is a variant of the more widespread, generally larger but otherwise very similar echinocereus triglochidiatus
, characterised by sprawling clusters, bright red/orange flowers with green stigma and rounded petals, low to medium spine cover and somewhat flabby stems. Clumps may have over 100 members, each up to 10 inches in length, and cover an area of several square feet. These two echinocereus species can only definitively be identified by analysing their chromosomes, though the location is a guide as the ranges are largely separate, overlapping only in New Mexico and a small area of southern Colorado. Also, coccineus plants tend to have more spines, more areoles and more ribs.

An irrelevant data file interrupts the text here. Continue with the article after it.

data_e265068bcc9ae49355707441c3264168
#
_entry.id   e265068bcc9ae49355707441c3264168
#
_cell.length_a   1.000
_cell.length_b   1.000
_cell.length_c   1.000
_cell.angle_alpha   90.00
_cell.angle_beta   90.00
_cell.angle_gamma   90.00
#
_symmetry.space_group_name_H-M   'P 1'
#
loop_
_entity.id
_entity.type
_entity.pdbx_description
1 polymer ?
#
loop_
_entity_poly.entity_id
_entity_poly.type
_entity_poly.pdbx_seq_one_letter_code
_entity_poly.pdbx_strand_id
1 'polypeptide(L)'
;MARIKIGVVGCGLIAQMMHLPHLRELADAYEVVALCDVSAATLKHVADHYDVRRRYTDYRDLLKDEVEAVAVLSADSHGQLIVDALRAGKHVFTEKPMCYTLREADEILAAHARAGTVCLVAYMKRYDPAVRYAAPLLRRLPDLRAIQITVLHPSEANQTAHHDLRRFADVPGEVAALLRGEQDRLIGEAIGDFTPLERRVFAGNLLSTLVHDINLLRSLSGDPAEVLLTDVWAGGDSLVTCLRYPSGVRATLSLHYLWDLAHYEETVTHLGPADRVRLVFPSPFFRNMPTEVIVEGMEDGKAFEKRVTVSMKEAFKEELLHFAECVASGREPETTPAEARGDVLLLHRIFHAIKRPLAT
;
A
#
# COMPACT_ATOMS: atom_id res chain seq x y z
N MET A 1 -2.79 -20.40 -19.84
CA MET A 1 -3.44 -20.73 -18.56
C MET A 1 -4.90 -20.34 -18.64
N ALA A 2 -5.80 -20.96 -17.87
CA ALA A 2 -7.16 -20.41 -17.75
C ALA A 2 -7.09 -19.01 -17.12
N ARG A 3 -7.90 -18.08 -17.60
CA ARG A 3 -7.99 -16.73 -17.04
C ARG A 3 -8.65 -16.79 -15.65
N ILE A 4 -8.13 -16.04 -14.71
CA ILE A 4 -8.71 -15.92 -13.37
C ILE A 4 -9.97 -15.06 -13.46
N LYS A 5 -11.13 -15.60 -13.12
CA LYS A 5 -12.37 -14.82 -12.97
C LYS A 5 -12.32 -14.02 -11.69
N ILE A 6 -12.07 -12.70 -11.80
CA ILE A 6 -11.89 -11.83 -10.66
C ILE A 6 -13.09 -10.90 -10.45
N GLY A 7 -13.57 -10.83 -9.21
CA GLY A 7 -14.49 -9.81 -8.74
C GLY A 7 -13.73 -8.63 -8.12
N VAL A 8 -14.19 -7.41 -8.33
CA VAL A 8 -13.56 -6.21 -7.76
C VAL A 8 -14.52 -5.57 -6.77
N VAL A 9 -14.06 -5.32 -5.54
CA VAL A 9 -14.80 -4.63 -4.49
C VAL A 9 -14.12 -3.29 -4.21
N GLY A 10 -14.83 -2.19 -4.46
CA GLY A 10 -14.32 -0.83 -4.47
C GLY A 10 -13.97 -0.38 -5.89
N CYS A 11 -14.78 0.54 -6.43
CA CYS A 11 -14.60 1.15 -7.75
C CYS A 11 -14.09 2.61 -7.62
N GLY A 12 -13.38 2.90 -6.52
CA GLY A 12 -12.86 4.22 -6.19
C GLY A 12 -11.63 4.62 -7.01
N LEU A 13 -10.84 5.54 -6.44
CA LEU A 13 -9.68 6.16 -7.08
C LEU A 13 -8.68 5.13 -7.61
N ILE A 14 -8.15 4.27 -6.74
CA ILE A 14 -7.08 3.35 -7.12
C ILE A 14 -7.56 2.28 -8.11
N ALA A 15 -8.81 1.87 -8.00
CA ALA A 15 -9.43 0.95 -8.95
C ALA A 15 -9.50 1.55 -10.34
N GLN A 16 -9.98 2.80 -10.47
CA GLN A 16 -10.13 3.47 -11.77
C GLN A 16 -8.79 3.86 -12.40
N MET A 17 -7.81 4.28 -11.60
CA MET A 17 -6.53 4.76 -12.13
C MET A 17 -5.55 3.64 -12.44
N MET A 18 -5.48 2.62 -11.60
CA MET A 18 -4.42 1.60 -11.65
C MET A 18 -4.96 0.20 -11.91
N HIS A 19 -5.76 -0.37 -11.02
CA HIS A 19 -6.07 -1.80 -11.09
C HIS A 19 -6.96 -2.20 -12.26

There are several regional varieties of echinocereus coccineus, distinguished by differences in spine number and length, but all plants prefer partly shaded locations and are often obscured by twigs or long grass, though they become very visible when blooming in the spring.